Re:Seriously? (5, Funny)

Locke2005 (849178) | more than 3 years ago | (#32425042)

Sure, but of all the places to go for bad rumors and conspiracy theories, slashdot is my favorite!

Re:Seriously? (4, Funny)

squiggleslash (241428) | more than 3 years ago | (#32425106)

Yeah, and Slashdot is also a site that covers this kind of thing.

Plus it beats yet another "Something has tenuous link with iPad"/"Someone wrote hype piece about iPad"/"iPadipadipadipadipad!" story.

Re:Seriously? (2, Funny)

RyuuzakiTetsuya (195424) | more than 3 years ago | (#32425572)

You're all going to be pissed, I saw a picture of a guy who saw an iPad and wrote a 1,000 word essay on the topic and submitted it.

Re:Seriously? (3, Funny)

sconeu (64226) | more than 3 years ago | (#32425664)

I heard a rumor about a slashdotter who saw a picture of a guy who saw an iPad. I submitted it as a story. kdawson promised me it would be front page tomorrow.

Re:Seriously? (0)

Anonymous Coward | more than 3 years ago | (#32425130)

aww c'mon. Let kdawson have his fud.

Re:Seriously? (1)

Monkeedude1212 (1560403) | more than 3 years ago | (#32425158)

There are plenty of other places to go for bad rumors and conspiracy theories.

I mean, does this story warrant inclusion on slashdot?

When you read it backwards, you sound ridiculous.

Re:Seriously? (2, Funny)

interkin3tic (1469267) | more than 3 years ago | (#32425200)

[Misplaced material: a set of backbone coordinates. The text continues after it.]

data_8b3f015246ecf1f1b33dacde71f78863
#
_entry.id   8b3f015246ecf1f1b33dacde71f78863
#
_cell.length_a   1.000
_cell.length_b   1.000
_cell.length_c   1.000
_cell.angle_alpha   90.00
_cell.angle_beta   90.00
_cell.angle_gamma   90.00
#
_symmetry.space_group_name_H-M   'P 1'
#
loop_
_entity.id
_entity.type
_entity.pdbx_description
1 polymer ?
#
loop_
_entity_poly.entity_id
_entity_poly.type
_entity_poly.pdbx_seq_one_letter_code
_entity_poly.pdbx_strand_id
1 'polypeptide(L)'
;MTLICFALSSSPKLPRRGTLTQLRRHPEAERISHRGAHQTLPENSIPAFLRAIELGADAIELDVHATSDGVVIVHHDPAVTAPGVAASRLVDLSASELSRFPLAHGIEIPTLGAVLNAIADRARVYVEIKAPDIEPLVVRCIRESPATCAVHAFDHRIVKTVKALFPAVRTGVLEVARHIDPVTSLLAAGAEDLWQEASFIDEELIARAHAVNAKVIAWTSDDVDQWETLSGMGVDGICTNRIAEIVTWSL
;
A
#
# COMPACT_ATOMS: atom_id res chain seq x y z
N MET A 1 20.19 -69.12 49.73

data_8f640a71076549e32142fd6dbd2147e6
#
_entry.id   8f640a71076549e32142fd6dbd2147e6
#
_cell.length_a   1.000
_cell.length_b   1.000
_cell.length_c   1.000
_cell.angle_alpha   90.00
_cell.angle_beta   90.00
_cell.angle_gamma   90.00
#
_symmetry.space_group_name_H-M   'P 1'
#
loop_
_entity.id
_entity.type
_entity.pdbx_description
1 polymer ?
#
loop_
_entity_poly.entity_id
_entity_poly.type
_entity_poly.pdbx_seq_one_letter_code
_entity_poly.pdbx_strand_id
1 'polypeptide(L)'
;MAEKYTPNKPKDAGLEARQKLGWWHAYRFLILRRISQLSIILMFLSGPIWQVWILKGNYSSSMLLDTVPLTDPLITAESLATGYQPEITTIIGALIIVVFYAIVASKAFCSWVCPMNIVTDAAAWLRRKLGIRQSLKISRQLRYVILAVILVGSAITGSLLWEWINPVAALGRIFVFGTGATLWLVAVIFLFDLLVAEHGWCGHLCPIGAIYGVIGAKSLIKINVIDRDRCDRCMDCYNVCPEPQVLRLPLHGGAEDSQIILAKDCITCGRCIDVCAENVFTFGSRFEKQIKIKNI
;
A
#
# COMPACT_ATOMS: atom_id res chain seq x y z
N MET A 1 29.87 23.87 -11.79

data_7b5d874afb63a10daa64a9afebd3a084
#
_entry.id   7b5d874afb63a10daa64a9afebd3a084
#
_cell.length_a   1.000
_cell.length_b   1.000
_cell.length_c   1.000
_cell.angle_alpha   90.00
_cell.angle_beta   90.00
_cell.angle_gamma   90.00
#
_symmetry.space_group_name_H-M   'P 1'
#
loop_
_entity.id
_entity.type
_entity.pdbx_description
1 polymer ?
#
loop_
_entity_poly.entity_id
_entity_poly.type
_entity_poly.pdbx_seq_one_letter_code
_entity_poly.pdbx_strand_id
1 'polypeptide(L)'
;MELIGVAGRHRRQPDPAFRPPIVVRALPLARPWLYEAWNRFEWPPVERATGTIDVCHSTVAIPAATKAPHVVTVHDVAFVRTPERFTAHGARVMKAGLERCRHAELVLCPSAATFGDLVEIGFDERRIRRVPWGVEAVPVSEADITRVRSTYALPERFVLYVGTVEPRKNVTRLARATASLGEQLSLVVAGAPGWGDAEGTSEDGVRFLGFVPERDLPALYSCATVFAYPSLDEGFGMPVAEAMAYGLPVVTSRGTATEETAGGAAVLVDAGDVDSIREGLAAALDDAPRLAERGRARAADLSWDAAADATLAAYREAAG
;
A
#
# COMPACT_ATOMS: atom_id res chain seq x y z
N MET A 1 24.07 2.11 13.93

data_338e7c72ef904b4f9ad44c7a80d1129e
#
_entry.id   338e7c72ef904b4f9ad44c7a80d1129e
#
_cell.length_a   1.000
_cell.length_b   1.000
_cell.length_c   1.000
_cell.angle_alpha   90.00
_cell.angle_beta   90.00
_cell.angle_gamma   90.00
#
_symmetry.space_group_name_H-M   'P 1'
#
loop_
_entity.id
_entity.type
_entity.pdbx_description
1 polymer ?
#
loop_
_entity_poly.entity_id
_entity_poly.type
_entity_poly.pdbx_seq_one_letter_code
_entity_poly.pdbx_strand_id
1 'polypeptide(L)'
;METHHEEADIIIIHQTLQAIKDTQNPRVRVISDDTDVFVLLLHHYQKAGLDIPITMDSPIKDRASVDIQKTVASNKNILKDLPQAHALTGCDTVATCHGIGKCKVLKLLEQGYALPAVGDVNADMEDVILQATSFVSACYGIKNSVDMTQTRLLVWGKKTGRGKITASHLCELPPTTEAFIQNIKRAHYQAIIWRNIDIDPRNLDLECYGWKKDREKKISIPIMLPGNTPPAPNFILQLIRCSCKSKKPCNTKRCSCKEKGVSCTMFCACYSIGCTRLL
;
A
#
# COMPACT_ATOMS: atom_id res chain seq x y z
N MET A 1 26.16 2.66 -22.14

Slashdot is news for nerds. News affecting "Hitchhikers Guide to the Galaxy" qualifies. I mean, I'm guessing 90% of us have read some or all of the "trilogy." Also guessing that most of us, upon reading the title, thought "What about Ford Prefect now?"

Re:Seriously? (1, Funny)

Anonymous Coward | more than 3 years ago | (#32425284)

Also guessing that most of us, upon reading the title, thought "What about Ford Prefect now?"

No, we didn't. Unlike you, most of us have the ability to distinguish between reality and fiction.

Re:Seriously? (3, Insightful)

Anonymous Coward | more than 3 years ago | (#32425646)

Now we finally know what a collapsing hrung is.

Doomsday forum (4, Funny)

interkin3tic (1469267) | more than 3 years ago | (#32425056)

Hmm... That's almost more interesting to me. Seems pretty odd to have a doomsday forum. If you think the world is ending soon, you're going to be online, chatting about it? Are the doomsday predictions spinning off to places other than Earth because doomsayers realized they're tired of being wrong and if they're right about predicting the earth's demise, they won't get any credit for it?